Ecologists often talk about species extinction, but in Ecologica the social philosopher André Gorz (1923–2007) contemplates the extinction of capitalism. Shortly before his death, Gorz predicted the global economic meltdown. “The real economy is becoming an appendage of the speculative bubbles sustained by the finance industry,” he observed in “The Exit from Capitalism” (2007), included here, “until that inevitable point when the bubbles burst, leading to serial bank crashes and threatening the global system of credit with collapse and the real economy with a severe, prolonged depression.” Unlike most economists, however, Gorz regarded our over-dependence on the financial industry as a sign that capitalism has reached its “internal limit”: “the art of making money by buying and selling nothing but various forms of money”.

But which will come first, capitalism’s extinction or the extinction of humankind, the logic of capitalism leading to climate catastrophe? In place of a destructive “religion of growth”, Gorz argues for “de-growth”, a productive alternative to capitalism. We need to develop “self-limiting” lifestyles of our own, he says, wasting and consuming less, but also working less. Our quality of life cannot be judged by GDP figures alone, he says. We need to get away from “growth in itself” as our raison d’être, especially when growth in recent years has meant nothing but a “growth in debts”. Economists lack any notion of what is sufficient – some idea of a limit beyond which we are producing and consuming too much.

So how do we achieve the long-promised “exit from capitalism”? Here, Gorz is less forthcoming, but it seems to involve “‘social experimentation’ around new ways of living communally”, and the use of “alternative technologies”. The emergence of free software on the Internet might offer a new model, he suggests. Skilfully translated by Chris Turner, this provocative collection of essays challenges “the domination by capital of our mode of life”. One of the best pieces here is “The Social Ideology of the Car”, a masterpiece of clarity and insight, in which Gorz argues that the car killed off the city, as it did all alternative modes of transport, and now, as the roads become increasingly congested, “the car is killing off the car”.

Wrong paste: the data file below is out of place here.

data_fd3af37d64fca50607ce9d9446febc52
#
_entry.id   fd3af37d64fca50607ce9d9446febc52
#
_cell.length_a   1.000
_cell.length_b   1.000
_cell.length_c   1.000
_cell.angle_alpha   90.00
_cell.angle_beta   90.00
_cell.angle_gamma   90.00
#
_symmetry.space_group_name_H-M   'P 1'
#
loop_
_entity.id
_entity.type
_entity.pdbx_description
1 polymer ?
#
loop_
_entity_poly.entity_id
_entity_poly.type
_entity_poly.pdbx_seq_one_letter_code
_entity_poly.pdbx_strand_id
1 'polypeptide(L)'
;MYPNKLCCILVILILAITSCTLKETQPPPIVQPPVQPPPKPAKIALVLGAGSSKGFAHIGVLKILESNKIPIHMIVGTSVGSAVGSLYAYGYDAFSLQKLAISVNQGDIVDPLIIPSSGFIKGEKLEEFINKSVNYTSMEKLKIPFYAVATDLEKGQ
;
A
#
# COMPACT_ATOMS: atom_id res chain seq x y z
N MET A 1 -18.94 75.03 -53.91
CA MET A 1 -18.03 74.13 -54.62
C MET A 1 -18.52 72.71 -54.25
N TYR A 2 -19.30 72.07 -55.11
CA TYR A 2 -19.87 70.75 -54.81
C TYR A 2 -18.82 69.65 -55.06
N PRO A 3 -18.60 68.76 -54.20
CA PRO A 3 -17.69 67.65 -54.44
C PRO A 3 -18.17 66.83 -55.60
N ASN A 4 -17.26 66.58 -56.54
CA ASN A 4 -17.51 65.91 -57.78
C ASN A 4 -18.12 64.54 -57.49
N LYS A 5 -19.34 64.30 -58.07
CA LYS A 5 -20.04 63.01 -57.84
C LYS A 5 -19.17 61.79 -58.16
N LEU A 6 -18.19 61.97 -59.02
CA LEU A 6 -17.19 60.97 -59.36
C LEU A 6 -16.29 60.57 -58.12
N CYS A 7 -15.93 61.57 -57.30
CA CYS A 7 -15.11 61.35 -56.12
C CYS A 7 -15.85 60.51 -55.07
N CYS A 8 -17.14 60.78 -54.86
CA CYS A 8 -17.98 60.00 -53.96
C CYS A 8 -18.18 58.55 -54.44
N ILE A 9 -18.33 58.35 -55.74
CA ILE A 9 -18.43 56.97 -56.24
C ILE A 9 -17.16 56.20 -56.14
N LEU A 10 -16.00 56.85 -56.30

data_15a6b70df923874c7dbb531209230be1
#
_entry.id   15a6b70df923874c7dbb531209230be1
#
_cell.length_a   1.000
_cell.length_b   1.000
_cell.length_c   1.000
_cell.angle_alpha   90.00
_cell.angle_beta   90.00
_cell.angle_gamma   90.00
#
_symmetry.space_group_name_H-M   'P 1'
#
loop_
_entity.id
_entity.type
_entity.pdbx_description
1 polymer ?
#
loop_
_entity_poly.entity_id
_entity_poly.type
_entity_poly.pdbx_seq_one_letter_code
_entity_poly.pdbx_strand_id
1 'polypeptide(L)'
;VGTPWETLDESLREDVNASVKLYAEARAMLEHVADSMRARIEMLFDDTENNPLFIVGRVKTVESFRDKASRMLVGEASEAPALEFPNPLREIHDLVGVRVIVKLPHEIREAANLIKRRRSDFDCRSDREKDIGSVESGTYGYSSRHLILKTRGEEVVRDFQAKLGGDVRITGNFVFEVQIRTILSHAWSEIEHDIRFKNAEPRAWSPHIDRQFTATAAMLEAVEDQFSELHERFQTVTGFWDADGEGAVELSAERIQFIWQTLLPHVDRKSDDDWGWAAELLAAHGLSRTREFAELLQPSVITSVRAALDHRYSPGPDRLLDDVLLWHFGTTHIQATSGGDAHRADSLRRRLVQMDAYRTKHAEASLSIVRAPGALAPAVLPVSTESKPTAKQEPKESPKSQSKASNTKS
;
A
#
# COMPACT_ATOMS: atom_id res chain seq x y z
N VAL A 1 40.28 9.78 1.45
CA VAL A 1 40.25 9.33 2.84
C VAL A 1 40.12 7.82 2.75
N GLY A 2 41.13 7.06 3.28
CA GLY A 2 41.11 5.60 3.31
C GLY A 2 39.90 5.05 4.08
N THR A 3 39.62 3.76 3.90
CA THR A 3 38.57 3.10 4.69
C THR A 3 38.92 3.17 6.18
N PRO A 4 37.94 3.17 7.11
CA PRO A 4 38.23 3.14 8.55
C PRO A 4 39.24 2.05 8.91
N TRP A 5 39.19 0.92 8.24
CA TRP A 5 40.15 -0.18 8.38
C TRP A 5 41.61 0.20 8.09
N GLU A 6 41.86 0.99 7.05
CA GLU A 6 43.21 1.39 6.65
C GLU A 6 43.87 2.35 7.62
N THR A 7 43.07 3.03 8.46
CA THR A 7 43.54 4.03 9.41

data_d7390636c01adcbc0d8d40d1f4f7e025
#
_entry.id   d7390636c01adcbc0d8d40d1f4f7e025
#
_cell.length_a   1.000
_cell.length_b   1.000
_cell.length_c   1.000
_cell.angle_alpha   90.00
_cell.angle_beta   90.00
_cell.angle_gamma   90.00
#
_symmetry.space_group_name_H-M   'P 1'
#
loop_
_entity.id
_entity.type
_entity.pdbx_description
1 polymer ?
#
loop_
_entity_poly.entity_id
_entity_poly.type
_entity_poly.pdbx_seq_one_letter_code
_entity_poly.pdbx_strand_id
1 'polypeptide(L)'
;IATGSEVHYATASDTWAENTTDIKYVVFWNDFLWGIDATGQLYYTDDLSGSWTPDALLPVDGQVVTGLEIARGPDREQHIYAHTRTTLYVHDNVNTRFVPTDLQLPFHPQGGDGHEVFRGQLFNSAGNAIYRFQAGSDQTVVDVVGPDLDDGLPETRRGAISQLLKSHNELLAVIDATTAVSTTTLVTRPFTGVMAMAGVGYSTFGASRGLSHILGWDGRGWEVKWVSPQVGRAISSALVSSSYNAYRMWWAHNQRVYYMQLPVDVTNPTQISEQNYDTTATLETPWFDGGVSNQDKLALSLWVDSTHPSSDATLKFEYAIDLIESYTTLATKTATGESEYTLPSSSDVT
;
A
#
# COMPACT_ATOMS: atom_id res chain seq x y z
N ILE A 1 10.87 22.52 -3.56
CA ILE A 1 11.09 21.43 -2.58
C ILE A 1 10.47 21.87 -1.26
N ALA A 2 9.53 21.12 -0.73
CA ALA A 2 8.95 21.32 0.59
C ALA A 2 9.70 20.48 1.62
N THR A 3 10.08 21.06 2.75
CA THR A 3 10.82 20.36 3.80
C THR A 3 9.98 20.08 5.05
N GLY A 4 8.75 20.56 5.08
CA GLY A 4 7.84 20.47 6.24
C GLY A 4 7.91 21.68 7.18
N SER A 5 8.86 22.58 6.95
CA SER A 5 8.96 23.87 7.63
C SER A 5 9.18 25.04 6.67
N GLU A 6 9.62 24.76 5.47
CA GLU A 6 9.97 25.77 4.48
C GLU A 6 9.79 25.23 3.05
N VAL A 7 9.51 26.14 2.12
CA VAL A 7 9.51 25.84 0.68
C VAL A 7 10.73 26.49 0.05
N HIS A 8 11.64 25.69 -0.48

Wednesday, December 1, 2010

God's Philosophers: How the Medieval World Laid the Foundations of Modern Science, by James Hannam (Icon)


The Taliban are frequently referred to in the press as "medieval", Hannam says in this engaging history, but while life in the Middle Ages was often short and violent, it doesn't deserve to be caricatured as backward or primitive. The denigration of the Middle Ages began in the 16th century, he explains, reaching its apotheosis in the 18th and 19th centuries, when it was generally agreed that the Church had kept everyone in the dark throughout the so-called Dark Ages, impeding scientific progress. But this narrative doesn't fit the facts, Hannam argues. Of course, theology came top of the Church's priorities, but it also promoted the study of God's creation: natural philosophy, which went on to become what we know today as science (the word "scientist" was not coined until 1833). In short, "the most significant contribution of the natural philosophers of the Middle Ages was to make modern science even conceivable". And where did natural philosophy flourish? In universities, the first of which were founded in the 12th century.